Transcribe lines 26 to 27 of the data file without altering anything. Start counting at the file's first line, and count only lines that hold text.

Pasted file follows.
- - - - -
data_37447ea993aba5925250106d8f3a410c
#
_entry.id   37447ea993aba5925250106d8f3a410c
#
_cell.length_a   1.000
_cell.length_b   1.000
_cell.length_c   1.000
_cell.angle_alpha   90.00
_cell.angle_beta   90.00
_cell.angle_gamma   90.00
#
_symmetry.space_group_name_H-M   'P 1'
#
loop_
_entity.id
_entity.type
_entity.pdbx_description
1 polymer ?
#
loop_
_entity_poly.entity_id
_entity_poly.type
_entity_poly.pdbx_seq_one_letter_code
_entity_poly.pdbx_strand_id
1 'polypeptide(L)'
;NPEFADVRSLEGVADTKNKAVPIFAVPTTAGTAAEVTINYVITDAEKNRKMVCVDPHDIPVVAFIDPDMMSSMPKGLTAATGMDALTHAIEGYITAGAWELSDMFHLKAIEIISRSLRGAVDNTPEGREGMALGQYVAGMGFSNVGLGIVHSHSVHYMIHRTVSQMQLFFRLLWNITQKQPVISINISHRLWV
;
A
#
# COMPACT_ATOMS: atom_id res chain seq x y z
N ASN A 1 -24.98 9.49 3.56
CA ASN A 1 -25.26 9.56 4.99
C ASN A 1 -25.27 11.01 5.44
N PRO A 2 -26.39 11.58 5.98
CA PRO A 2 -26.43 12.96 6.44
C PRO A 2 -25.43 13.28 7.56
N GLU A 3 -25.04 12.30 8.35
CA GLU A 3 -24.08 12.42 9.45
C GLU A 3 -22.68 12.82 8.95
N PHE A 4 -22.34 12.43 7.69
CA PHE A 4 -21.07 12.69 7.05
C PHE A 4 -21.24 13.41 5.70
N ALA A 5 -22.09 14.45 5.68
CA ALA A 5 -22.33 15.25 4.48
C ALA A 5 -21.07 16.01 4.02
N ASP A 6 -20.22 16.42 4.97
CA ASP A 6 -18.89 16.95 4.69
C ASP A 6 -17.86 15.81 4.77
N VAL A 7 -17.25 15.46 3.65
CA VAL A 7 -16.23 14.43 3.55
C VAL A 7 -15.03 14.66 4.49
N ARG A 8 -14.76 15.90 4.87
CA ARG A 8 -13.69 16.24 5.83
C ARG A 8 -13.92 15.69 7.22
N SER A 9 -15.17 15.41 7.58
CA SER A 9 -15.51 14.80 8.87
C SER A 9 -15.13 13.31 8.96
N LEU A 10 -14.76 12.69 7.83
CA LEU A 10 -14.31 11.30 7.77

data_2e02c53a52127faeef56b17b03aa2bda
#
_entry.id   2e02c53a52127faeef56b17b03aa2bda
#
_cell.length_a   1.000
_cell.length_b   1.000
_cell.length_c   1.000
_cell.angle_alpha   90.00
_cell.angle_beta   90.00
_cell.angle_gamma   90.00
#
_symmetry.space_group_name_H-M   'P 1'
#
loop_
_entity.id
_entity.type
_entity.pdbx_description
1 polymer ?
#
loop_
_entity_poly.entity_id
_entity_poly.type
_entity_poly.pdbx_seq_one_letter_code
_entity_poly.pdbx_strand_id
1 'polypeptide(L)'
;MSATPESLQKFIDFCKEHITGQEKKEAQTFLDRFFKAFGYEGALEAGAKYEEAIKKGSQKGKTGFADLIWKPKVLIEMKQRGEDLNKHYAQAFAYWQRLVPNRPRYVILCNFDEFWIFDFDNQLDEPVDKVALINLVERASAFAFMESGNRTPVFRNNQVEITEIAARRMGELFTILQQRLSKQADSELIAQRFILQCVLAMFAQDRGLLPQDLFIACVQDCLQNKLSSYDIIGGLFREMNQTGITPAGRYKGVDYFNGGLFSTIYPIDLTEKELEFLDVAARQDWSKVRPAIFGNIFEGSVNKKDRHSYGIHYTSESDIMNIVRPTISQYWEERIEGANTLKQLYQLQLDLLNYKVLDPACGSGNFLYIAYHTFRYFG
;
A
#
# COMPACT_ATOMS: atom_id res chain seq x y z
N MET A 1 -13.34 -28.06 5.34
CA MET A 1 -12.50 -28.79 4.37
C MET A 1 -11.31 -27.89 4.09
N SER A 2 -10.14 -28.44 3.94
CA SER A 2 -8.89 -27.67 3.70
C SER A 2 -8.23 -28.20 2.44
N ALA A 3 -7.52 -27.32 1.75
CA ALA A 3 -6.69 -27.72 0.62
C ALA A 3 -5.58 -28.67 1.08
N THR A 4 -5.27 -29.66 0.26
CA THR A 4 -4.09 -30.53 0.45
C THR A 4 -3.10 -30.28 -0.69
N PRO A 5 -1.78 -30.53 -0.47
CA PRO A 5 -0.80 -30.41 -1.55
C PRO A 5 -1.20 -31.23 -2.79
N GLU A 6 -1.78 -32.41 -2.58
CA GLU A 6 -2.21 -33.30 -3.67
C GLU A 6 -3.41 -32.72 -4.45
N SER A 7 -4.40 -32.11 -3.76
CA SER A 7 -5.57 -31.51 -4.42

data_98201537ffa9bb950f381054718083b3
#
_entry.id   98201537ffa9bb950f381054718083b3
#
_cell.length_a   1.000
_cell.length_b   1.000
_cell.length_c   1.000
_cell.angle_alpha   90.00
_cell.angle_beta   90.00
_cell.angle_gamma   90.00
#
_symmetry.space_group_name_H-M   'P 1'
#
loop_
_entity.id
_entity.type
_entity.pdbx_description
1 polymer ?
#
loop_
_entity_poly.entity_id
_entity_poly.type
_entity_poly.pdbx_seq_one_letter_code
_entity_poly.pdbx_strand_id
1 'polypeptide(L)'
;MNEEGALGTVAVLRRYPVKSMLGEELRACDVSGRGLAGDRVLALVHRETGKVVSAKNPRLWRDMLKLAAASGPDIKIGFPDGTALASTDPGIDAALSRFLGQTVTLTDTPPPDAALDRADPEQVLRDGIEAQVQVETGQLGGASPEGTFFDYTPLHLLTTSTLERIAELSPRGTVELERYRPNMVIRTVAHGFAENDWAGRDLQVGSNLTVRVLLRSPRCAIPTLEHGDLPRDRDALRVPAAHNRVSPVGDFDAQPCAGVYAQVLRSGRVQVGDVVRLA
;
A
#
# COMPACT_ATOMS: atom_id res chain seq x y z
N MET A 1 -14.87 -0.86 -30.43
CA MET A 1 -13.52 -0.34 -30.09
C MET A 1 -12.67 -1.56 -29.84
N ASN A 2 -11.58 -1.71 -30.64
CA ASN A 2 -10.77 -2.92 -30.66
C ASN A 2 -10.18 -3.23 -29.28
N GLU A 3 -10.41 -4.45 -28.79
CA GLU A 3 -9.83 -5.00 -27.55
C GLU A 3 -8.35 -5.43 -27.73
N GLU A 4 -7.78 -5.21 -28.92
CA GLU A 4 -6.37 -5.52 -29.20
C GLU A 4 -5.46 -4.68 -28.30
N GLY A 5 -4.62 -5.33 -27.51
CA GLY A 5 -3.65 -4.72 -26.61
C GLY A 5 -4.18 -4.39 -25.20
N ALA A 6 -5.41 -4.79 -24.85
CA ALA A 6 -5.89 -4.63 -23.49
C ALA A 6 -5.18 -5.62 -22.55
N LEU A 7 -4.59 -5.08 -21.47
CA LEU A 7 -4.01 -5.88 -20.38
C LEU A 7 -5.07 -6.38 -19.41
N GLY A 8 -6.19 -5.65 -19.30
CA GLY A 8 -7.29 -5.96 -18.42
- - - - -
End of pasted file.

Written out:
;NPEFADVRSLEGVADTKNKAVPIFAVPTTAGTAAEVTINYVITDAEKNRKMVCVDPHDIPVVAFIDPDMMSSMPKGLTAATGMDALTHAIEGYITAGAWELSDMFHLKAIEIISRSLRGAVDNTPEGREGMALGQYVAGMGFSNVGLGIVHSHSVHYMIHRTVSQMQLFFRLLWNITQKQPVISINISHRLWV
;